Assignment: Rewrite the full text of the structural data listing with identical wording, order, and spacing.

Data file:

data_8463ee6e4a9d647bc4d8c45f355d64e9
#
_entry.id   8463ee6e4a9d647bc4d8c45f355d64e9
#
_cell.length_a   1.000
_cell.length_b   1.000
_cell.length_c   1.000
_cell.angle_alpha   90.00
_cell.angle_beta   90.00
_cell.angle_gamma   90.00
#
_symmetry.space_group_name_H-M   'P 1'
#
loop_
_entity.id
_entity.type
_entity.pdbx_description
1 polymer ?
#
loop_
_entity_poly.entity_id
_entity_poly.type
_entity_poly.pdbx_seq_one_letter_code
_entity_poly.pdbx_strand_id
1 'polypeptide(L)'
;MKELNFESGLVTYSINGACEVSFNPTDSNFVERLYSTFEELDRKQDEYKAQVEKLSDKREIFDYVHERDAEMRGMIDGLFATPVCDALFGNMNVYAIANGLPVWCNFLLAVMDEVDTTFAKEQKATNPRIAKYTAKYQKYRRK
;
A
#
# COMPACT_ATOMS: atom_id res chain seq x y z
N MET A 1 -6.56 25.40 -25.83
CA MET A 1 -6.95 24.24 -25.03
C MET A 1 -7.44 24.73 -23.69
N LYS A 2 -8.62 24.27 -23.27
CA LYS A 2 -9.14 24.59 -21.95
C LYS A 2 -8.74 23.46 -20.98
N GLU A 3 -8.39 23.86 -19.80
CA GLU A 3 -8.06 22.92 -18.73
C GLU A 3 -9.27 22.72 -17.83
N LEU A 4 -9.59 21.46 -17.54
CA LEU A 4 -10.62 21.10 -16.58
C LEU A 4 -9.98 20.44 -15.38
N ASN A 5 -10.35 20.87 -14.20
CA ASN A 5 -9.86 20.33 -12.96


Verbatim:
data_8463ee6e4a9d647bc4d8c45f355d64e9
#
_entry.id   8463ee6e4a9d647bc4d8c45f355d64e9
#
_cell.length_a   1.000
_cell.length_b   1.000
_cell.length_c   1.000
_cell.angle_alpha   90.00
_cell.angle_beta   90.00
_cell.angle_gamma   90.00
#
_symmetry.space_group_name_H-M   'P 1'
#
loop_
_entity.id
_entity.type
_entity.pdbx_description
1 polymer ?
#
loop_
_entity_poly.entity_id
_entity_poly.type
_entity_poly.pdbx_seq_one_letter_code
_entity_poly.pdbx_strand_id
1 'polypeptide(L)'
;MKELNFESGLVTYSINGACEVSFNPTDSNFVERLYSTFEELDRKQDEYKAQVEKLSDKREIFDYVHERDAEMRGMIDGLFATPVCDALFGNMNVYAIANGLPVWCNFLLAVMDEVDTTFAKEQKATNPRIAKYTAKYQKYRRK
;
A
#
# COMPACT_ATOMS: atom_id res chain seq x y z
N MET A 1 -6.56 25.40 -25.83
CA MET A 1 -6.95 24.24 -25.03
C MET A 1 -7.44 24.73 -23.69
N LYS A 2 -8.62 24.27 -23.27
CA LYS A 2 -9.14 24.59 -21.95
C LYS A 2 -8.74 23.46 -20.98
N GLU A 3 -8.39 23.86 -19.80
CA GLU A 3 -8.06 22.92 -18.73
C GLU A 3 -9.27 22.72 -17.83
N LEU A 4 -9.59 21.46 -17.54
CA LEU A 4 -10.62 21.10 -16.58
C LEU A 4 -9.98 20.44 -15.38
N ASN A 5 -10.35 20.87 -14.20
CA ASN A 5 -9.86 20.33 -12.96